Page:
Husky teams have not always been winners, and coach Chris Petersen has only been in town for four years; and of course there are winning teams which are not character-driven. But coach Petersen set a standard early in his tenure - it is all about character!

“Seventy-five percent of the time he’s talking to the team, it’s about your character. What type of person you should be, you want to be, and just doing the right thing all times,” linebacker Keishawn Bierria said recently. “Life outside football. That’s really what he talks about.”

And the key has partially to do with recruiting character. Petersen is well known for his “our kind of guy” talk about the guidelines he values for his players. Quarterback Jake Browning is one of those players - #4 in the nation for passing efficiency and holder of several Pac-12 records as a sophomore. “It is about having character”, says Petersen when talking about well-rounded young men with character both on and off the field.

“What we are is more important than what we do,” stated Hudson Taylor who lived in China for 51 years. The principle has been stated in other ways as well. John Maxwell lists character as the first chapter in his book, The 21 Indispensable Qualities of a Leader, indicating that we need to focus on being bigger on the inside (character) than we are on the outside (influence or results).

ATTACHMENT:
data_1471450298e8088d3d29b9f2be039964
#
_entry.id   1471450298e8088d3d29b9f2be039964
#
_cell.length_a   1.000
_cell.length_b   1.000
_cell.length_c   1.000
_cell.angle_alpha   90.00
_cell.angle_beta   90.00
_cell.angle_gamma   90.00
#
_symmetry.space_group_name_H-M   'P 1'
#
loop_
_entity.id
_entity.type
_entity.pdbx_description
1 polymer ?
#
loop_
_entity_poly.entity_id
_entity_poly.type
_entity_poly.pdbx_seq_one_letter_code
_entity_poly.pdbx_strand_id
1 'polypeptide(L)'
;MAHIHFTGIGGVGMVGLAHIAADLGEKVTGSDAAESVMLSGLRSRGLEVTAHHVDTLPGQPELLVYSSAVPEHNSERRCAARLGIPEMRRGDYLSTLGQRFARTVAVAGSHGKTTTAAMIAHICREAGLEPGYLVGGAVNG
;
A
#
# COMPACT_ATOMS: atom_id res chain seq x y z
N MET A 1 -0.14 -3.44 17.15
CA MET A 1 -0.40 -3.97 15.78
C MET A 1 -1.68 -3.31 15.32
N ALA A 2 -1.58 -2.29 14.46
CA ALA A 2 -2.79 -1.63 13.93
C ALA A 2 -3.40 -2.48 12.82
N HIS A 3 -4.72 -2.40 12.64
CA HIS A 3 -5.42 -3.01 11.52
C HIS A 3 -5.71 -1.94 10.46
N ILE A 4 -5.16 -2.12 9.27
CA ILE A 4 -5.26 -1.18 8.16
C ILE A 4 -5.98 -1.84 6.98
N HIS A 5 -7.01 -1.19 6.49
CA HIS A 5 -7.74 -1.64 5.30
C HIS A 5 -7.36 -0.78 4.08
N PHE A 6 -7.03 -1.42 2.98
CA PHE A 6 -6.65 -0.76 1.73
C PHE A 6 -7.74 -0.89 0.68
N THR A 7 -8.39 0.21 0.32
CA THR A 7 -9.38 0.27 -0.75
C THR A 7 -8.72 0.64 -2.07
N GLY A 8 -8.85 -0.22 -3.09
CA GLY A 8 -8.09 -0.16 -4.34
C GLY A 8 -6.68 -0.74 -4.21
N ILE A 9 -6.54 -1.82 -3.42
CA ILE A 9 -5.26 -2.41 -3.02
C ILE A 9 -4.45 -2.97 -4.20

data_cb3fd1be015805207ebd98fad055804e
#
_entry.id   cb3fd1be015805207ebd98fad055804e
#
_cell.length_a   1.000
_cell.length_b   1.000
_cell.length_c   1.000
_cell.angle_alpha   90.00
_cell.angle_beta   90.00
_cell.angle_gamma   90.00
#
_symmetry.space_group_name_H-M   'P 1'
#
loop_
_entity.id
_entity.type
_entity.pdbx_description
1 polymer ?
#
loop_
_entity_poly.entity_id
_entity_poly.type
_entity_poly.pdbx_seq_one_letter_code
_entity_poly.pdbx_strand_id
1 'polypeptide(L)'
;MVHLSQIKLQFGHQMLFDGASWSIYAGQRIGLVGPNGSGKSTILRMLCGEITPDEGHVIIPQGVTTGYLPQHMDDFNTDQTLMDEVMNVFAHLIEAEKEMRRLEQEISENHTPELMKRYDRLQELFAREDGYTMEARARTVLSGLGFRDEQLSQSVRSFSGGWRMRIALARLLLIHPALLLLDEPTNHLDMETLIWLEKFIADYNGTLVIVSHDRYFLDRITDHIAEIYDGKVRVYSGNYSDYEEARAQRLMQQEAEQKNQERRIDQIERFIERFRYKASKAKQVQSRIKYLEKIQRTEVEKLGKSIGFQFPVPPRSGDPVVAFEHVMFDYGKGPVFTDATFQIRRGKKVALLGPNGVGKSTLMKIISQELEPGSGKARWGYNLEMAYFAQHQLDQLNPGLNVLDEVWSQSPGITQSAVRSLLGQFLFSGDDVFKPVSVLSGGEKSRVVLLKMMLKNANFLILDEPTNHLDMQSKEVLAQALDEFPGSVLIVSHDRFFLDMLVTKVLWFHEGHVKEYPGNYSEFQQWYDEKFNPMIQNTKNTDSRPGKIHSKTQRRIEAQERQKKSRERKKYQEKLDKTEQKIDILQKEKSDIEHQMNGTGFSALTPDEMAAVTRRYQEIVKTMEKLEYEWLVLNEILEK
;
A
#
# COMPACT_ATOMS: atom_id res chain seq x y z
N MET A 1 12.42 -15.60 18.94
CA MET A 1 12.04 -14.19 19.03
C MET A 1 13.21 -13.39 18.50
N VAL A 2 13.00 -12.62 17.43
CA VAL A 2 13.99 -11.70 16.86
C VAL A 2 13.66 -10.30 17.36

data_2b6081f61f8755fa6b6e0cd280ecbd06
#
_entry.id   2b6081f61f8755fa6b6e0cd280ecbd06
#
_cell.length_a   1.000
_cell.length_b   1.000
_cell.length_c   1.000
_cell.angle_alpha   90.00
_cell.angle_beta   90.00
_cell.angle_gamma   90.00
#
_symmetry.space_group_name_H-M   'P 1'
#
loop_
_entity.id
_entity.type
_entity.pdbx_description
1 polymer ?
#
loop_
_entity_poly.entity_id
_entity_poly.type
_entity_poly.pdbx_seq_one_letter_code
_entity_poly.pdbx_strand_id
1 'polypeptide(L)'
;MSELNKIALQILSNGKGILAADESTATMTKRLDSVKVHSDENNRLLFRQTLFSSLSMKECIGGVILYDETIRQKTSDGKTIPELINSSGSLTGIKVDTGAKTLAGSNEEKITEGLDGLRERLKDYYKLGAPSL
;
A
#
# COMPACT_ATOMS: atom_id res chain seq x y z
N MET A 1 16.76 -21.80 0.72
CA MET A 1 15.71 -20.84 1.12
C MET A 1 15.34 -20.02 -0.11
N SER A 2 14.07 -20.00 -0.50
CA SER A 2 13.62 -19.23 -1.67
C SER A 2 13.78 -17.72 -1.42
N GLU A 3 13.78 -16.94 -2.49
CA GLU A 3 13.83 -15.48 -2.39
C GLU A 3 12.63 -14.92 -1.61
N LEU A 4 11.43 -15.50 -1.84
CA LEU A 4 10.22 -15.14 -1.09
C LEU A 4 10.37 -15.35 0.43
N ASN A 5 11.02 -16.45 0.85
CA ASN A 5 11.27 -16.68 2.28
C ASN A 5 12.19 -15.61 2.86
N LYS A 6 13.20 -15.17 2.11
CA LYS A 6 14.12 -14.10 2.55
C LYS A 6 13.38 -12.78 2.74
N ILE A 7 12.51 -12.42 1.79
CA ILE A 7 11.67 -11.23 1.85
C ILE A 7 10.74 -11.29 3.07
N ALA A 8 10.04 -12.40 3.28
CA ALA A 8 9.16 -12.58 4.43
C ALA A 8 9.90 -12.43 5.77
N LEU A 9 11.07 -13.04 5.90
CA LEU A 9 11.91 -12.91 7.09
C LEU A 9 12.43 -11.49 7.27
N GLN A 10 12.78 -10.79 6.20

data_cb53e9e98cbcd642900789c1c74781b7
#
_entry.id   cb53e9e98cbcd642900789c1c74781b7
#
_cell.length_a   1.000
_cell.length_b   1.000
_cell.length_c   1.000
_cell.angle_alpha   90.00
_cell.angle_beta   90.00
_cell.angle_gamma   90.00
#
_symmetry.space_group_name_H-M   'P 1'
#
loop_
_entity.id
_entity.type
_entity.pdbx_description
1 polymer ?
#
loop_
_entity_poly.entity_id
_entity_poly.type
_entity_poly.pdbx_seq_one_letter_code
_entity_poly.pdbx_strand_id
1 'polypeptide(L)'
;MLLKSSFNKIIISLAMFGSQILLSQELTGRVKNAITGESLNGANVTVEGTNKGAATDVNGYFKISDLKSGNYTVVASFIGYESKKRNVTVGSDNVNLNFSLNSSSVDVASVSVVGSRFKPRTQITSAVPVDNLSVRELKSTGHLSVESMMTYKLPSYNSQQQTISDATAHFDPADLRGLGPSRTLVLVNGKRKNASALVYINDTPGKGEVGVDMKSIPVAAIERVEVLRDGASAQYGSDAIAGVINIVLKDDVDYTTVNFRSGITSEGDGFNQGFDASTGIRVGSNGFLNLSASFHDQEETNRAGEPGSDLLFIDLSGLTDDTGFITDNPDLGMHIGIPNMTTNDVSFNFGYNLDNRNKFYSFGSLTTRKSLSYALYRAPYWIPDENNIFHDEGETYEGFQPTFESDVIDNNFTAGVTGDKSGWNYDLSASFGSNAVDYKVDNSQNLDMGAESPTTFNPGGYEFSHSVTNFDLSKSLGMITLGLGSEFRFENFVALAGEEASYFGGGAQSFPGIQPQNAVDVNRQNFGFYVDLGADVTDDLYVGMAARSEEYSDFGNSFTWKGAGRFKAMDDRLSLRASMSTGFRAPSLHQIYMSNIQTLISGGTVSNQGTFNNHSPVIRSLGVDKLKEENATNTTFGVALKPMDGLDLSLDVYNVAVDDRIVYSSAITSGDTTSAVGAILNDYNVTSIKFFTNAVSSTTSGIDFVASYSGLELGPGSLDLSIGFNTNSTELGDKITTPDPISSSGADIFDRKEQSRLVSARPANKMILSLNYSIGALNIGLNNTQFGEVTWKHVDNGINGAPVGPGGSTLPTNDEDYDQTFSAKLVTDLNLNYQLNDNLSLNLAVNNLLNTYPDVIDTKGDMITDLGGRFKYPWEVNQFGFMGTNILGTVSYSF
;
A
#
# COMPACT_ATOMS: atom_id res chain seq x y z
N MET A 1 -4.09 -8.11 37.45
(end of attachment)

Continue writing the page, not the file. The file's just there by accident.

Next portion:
Kingdom character

Kingdom business people need to remember that there is no point in winning at business if we are losing at life. Character may come as obvious for some, but it is not as easy as it seems. “Who we are…” is about: always as easy as it seems. “Who we are…” is about:
  • Keeping a passion for Jesus in all things

  • Giving fair quality time to our spouse and our family

  • Maintaining moral clarity and standards which are above reproach

  • Keeping to ethical standards which honor the scriptures, the host country and our own

  • Being accountable to someone – always!

  • Searching the scriptures as a standard for decision-making and life conduct

  • Setting a standard of life-long learning

  • Keeping a balance between our work and our inner souls as measured by objective criteria

It is our character (i.e. inner self) which fuels our ultimate success when considering what we hope to accomplish in our business and what eternity will hold. Development of our character in the long run is mostly done alone and behind the scenes, but it will yield the highest return.

Larry Sharp, Director of Training, IBEC Ventures

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IBEC Ventures -- Consultants for BAM/Business as Mission